“Three times a year, on the Feast of Unleavened Bread, on the Feast of Weeks, and on the Feast of Booths—all of you shall appear before Hashem your God in the place of God’s choosing.”
--Parashat Re’eh, Deuteronomy 16:16
|I did not take this picture, but this is what the crowd looked like.|
The Festivals in Judaism are sometimes called the “Shalosh Regalim, The Three Pilgrimages.” It literally means the three legs, because the Torah envisions the Jewish people walking from all over the land to celebrate together in Jerusalem.
On the holiday of Shavuot, which primarily celebrates the receiving of the Torah at Mount Sinai, I truly felt like a part of the sacred pilgrimage. At 4:30 AM, literally thousands of people descend upon the Kotel (the Western Wall) after an all night study session to pray and read Torah. To see the throngs descending was really an awe-inspiring sight. Trying to move around amongst that zoo, I mean, assembly of people, is another story entirely, but more on that in a moment.
Our night began with a delicious dairy meal, as is the custom for Shavuot, at a four boy family house. This family is from Boston, spending the year in Israel. Also present was one of America’s foremost Kabbalah scholars, Professor Hecker of the Reconstructionist Rabbinical College in Philadelphia. He, too, is spending the year in Israel. The company, the food, the fact that there were boys there for my guys to play with, and the nuggets from the Zohar brought forth by Professor Hecker would have been enough, Dayenu.
All Night Study Session
But then I attended an all night study session at Pardes, an egalitarian Yeshiva which was open to the public that night. At TBA, and at most synagogues in America, we start at 8 and go just past midnight. I always teach last because I’m usually the only one willing to stay up that late to teach. Here in Israel, the teaching doesn’t start until 11 PM, and it goes until 4 AM. And the energy level was there all night long. I attended four different seminars, each one, dayenu, filled with beautiful and challenging wisdom from amazing teachers of Torah.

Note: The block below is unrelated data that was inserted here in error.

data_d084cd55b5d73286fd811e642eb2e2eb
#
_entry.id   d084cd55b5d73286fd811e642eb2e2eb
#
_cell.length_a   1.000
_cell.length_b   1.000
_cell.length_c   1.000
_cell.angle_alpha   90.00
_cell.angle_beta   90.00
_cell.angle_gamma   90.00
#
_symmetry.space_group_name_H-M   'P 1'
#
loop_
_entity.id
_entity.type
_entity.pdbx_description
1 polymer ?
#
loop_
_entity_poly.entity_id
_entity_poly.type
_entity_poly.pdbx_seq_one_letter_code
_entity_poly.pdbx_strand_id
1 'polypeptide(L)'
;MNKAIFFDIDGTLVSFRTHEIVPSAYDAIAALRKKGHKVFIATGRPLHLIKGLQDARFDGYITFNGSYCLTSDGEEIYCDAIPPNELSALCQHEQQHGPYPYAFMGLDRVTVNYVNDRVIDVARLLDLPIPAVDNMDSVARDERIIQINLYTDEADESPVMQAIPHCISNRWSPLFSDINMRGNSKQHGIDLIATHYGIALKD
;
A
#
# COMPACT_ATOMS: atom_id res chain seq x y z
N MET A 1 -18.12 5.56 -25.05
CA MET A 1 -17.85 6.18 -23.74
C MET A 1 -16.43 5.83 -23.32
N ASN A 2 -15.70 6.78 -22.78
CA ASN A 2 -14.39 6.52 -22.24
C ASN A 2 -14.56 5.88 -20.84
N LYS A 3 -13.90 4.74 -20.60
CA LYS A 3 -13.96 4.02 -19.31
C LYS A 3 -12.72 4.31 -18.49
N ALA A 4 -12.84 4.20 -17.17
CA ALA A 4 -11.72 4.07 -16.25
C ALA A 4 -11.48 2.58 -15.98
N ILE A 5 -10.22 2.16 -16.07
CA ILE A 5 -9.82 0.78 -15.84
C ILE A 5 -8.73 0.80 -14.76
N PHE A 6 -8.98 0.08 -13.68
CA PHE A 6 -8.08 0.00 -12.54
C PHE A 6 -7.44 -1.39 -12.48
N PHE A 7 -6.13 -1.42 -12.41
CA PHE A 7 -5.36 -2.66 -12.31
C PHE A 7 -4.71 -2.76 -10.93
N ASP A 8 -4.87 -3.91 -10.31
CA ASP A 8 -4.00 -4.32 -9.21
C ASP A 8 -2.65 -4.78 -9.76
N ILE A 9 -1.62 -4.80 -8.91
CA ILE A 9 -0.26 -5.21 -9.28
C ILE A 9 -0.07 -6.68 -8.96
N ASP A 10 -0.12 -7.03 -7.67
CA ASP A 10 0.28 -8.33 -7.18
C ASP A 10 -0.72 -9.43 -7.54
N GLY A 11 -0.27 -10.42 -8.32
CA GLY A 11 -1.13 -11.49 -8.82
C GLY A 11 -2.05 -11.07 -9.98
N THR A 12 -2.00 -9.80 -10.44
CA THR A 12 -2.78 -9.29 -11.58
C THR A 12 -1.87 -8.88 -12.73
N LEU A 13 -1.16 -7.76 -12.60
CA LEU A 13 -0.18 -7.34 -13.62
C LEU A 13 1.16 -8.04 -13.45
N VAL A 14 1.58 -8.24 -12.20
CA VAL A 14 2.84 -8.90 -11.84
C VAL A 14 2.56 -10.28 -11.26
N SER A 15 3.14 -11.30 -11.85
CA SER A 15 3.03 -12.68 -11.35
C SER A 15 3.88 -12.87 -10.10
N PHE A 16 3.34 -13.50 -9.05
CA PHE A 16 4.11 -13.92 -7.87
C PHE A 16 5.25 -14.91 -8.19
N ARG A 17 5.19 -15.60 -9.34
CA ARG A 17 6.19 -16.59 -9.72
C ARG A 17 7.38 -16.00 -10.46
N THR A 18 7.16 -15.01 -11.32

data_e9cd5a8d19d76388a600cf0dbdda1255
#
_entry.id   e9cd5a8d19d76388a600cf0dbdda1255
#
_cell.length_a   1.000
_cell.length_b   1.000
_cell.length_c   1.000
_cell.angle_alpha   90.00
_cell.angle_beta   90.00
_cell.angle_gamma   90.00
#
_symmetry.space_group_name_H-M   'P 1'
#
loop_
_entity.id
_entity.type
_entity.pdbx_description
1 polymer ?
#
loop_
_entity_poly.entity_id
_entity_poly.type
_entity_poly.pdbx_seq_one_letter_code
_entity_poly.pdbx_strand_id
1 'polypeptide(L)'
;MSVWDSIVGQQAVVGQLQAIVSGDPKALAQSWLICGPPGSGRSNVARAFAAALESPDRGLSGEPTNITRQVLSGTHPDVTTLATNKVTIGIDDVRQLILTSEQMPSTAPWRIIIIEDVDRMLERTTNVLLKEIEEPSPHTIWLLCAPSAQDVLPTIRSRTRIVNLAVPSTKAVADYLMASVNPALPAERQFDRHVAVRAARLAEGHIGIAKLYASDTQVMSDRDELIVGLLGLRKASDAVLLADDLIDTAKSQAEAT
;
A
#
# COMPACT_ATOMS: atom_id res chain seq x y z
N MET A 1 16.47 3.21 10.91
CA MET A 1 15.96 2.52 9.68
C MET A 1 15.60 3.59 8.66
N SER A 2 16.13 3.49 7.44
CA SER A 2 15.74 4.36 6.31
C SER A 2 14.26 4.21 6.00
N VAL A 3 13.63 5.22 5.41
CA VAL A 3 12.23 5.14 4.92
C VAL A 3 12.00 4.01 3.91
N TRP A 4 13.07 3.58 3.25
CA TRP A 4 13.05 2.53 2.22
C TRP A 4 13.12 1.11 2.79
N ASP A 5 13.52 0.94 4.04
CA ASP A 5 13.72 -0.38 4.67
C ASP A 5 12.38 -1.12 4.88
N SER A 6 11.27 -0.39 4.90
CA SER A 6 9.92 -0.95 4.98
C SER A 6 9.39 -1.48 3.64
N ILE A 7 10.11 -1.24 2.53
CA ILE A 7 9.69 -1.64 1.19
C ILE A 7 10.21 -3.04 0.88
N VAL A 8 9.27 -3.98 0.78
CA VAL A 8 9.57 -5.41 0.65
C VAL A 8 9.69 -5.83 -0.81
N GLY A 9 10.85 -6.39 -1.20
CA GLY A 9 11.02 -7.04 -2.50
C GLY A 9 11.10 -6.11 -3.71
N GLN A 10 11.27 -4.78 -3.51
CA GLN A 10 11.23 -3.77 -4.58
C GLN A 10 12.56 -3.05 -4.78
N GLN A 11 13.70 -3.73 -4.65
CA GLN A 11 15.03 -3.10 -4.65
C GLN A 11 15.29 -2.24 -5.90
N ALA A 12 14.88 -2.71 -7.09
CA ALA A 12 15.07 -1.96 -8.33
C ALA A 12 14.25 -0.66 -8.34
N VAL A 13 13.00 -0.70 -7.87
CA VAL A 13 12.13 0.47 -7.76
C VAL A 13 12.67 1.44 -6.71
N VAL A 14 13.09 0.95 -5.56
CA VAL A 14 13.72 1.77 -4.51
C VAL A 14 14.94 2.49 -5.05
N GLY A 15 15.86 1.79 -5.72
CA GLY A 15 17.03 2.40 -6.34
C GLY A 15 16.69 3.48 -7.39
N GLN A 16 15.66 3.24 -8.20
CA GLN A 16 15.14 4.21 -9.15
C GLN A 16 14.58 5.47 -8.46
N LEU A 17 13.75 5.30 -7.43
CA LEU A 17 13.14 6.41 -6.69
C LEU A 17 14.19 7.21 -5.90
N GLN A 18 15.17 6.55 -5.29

The night began with Professor Judy Klitsner teaching about crimes and addictions based on the story of King Ahab killing a man named Navot because he wanted his vineyard. I then studied with Professor Devora Steinmetz (and about 200 other people), comparing the story of the heretic Elisha ben Abuya with the Book of Ruth. Finally, we learned from Rabbi Daniel Landes about the nature and theology of the machloket, which means disagreement, in Rabbinic literature.
The Most Tired I've Ever Been
I was exhausted, of course, not only because I am certainly not used to staying up all night, but also because I slept very poorly the night before. You don’t want to go into an all nighter already sleep-deprived, but for those who know me well, it was not a surprise. I am a poor sleeper, in general, and I often joke that very few people can beat me in a "tired" contest and that "this is the most tired I've ever been." Every once in a while I'll just wake up in the middle of the night, and it will take me about 3-4 hours to fall back to sleep. The night before Erev Shavuot was one of those nights. So I wasn't sure I was going to make it all night long, but I was determined. Yet the teachings were so engaging (and the air conditioner turned up so high) that I had no problem staying awake.
Thousands of People
Then, as I mentioned above, I joined several thousand other Jerusalemites as we made our way to the Wall at about 4:30 AM. The sight was amazing; the experience once there not so much. I did manage to dart and sneak and push and shove my way to the Wall itself (quite a feat), but after what preceded it, it was a bit anti-climactic and not a whole lot of fun. Still, overall, I just need to appreciate what was truly one of the holiest nights of my life!
Finally, mazel tov to all the TBA children who attended 18 or more services and received their prizes last night. I’m so proud of you!